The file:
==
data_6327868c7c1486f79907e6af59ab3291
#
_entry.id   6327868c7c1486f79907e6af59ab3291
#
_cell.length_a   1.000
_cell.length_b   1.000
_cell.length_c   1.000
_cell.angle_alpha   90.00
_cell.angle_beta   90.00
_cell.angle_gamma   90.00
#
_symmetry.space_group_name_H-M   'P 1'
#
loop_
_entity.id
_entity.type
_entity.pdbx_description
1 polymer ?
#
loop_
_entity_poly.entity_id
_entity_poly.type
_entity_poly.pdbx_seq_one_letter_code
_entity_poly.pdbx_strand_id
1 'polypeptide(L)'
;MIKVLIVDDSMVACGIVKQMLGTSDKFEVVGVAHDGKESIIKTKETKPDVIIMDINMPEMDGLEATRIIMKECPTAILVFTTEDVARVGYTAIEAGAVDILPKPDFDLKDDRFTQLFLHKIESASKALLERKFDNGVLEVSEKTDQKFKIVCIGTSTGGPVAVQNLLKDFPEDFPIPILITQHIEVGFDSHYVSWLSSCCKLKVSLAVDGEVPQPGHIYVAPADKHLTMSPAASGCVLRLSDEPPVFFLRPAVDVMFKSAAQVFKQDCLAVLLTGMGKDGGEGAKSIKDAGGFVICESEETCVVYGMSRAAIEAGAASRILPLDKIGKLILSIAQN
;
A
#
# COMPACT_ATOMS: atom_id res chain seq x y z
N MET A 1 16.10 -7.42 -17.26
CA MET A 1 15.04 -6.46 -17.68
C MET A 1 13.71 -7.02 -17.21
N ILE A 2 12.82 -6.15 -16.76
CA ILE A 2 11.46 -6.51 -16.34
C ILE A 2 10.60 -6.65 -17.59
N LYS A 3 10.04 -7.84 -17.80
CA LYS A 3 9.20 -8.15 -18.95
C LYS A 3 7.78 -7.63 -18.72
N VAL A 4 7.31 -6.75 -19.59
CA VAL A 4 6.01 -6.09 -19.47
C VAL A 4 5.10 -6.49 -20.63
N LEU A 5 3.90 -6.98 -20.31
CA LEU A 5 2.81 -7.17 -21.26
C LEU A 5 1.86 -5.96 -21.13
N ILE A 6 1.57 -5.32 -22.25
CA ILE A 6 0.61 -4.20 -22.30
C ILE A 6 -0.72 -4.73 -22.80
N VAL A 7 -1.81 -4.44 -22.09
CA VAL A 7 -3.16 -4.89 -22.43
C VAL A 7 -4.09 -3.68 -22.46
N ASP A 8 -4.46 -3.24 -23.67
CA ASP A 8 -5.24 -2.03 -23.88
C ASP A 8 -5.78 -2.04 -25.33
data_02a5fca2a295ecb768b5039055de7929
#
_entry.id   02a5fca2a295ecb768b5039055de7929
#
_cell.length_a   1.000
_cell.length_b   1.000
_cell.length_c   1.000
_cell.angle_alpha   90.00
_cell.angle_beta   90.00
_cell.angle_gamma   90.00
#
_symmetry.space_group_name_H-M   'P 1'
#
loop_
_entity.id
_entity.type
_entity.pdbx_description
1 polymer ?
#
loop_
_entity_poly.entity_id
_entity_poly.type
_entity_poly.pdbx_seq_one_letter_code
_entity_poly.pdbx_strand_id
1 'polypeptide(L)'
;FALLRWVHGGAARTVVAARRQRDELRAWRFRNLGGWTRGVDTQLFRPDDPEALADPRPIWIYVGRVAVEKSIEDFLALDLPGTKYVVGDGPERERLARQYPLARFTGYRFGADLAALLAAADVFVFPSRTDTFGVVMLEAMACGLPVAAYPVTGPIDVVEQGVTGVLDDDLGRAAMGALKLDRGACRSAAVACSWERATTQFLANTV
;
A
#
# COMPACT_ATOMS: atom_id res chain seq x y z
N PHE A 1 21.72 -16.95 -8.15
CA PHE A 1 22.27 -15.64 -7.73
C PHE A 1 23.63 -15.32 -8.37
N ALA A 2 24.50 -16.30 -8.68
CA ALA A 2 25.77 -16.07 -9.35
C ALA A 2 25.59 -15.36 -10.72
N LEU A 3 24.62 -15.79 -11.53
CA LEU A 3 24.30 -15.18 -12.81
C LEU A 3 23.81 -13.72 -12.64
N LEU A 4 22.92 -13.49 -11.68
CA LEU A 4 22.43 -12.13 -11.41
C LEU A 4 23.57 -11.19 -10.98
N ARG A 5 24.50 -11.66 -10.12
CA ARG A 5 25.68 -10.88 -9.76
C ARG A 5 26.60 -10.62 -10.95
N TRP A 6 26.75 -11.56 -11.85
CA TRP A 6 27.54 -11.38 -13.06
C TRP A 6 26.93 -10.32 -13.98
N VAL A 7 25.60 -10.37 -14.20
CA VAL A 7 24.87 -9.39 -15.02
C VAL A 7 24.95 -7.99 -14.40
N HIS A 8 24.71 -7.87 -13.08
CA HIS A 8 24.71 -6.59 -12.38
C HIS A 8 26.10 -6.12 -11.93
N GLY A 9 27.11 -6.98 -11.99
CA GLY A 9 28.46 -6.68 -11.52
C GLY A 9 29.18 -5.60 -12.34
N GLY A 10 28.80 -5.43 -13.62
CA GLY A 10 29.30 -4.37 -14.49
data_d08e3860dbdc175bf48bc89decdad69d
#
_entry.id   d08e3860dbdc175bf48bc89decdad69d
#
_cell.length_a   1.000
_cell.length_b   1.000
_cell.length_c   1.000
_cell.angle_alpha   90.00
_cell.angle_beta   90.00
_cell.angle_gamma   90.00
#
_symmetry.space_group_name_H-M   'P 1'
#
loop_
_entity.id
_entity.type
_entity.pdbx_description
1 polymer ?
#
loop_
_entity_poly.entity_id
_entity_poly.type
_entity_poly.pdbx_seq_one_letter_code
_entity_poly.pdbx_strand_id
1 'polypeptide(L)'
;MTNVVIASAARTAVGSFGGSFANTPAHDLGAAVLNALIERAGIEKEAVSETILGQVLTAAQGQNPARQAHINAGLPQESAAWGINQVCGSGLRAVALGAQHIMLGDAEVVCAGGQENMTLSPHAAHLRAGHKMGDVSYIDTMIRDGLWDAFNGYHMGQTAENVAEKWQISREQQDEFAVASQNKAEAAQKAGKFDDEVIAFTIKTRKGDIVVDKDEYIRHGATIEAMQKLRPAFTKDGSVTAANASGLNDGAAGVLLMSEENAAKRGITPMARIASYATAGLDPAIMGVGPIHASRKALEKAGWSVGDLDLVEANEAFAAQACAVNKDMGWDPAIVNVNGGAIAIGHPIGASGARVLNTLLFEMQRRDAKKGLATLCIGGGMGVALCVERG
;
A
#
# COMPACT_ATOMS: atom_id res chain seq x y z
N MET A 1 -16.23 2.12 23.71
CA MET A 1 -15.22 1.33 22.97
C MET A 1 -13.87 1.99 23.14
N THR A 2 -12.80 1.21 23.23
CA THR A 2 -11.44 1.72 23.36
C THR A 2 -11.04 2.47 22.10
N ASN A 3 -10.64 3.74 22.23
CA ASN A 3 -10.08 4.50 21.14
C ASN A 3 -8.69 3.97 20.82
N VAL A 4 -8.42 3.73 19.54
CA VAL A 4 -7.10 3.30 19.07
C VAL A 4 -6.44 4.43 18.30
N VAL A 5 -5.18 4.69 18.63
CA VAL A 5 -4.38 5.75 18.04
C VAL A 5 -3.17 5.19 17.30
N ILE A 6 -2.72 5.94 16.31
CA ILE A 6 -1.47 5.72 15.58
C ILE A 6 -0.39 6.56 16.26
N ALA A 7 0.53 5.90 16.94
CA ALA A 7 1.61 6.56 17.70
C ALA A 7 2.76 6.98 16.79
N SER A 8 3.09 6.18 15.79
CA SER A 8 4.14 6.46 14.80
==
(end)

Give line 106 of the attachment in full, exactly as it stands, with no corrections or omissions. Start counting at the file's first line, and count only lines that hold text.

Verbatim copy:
N HIS A 8 24.71 -7.87 -13.08